National Organization for Rare Disorders, Inc.
It is possible that the main title of the report Wandering Spleen is not the name you expected. Please check the synonyms listing to find the alternate name(s) and disorder subdivision(s) covered by this report.
- Displaced Spleen
- Drifting Spleen
- Floating Spleen
- Splenic Ptosis
- Systopic Spleen
- Pelvic Spleen
Congenital wandering spleen is a very rare, randomly distributed birth defect characterized by the absence or weakness of one or more of the ligaments that hold the spleen in its normal position in the upper left abdomen. The disorder is not genetic in origin. Instead of ligaments, the spleen is attached by a stalk-like tissue supplied with blood vessels (vascular pedicle). If the pedicle is twisted in the course of the movement of the spleen, the blood supply may be interrupted or blocked (ischemia) to the point of severe damage to the blood vessels (infarction). Because there is little or nothing to hold it in place the spleen "wanders" in the lower abdomen or pelvis where it may be mistaken for an unidentified abdominal mass.
The spleen is a small organ located in the upper left portion of the abdomen. The spleen removes or filters out unnecessary or foreign material, breaks down and eliminates worn out blood cells, and produces white blood cells, which aid the body in fighting infection. Symptoms of wandering spleen are typically those associated with an abnormally large size of the spleen (splenomegaly) or the unusual position of the spleen in the abdomen. Enlargement is most often the result of twisting (torsion) of the splenic arteries and veins or, in some cases, the formation of a blood clot (infarct) in the spleen.
"Acquired" wandering spleen may occur during adulthood due to injuries or other underlying conditions that may weaken the ligaments that hold the spleen in its normal position (e.g., connective tissue disease or pregnancy).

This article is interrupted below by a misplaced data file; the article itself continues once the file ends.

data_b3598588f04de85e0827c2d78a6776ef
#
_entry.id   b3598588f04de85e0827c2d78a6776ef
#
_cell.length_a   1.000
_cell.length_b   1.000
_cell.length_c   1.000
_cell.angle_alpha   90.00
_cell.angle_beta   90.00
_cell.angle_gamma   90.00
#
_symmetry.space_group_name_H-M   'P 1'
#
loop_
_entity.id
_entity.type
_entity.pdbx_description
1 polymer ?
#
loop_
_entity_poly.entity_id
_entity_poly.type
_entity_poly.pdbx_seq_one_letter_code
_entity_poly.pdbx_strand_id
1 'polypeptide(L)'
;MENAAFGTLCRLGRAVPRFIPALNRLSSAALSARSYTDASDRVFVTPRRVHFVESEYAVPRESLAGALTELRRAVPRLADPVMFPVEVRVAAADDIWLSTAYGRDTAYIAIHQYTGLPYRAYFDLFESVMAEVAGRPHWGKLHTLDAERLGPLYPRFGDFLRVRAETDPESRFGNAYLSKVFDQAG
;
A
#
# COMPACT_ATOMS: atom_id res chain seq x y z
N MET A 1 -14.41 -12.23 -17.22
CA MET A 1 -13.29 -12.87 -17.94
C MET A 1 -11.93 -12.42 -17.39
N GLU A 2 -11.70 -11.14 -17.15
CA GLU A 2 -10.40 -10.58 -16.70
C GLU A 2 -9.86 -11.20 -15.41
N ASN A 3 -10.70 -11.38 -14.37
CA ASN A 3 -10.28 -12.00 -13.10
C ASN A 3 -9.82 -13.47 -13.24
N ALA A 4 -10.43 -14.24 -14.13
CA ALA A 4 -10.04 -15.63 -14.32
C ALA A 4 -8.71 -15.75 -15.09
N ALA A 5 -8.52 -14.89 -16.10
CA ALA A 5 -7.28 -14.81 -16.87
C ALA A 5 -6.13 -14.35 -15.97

March of Dimes Birth Defects Foundation
1275 Mamaroneck Avenue
White Plains, NY 10605
NIH/National Heart, Lung and Blood Institute
P.O. Box 30105
Bethesda, MD 20892-0105
Genetic and Rare Diseases (GARD) Information Center
PO Box 8126
Gaithersburg, MD 20898-8126
For a Complete Report
This is an abstract of a report from the National Organization for Rare Disorders (NORD). A copy of the complete report can be downloaded free from the NORD website for registered users. The complete report contains additional information including symptoms, causes, affected population, related disorders, standard and investigational therapies (if available), and references from medical literature. For a full-text version of this topic, go to www.rarediseases.org and click on Rare Disease Database under "Rare Disease Information".
The information provided in this report is not intended for diagnostic purposes. It is provided for informational purposes only. NORD recommends that affected individuals seek the advice or counsel of their own personal physicians.
It is possible that the title of this topic is not the name you selected. Please check the Synonyms listing to find the alternate name(s) and Disorder Subdivision(s) covered by this report
This disease entry is based upon medical information available through the date at the end of the topic. Since NORD's resources are limited, it is not possible to keep every entry in the Rare Disease Database completely current and accurate. Please check with the agencies listed in the Resources section for the most current information about this disorder.
For additional information and assistance about rare disorders, please contact the National Organization for Rare Disorders at P.O. Box 1968, Danbury, CT 06813-1968; phone (203) 744-0100; web site www.rarediseases.org or email firstname.lastname@example.org
Last Updated: 2/11/2008
Copyright 1994, 2003, 2008 National Organization for Rare Disorders, Inc.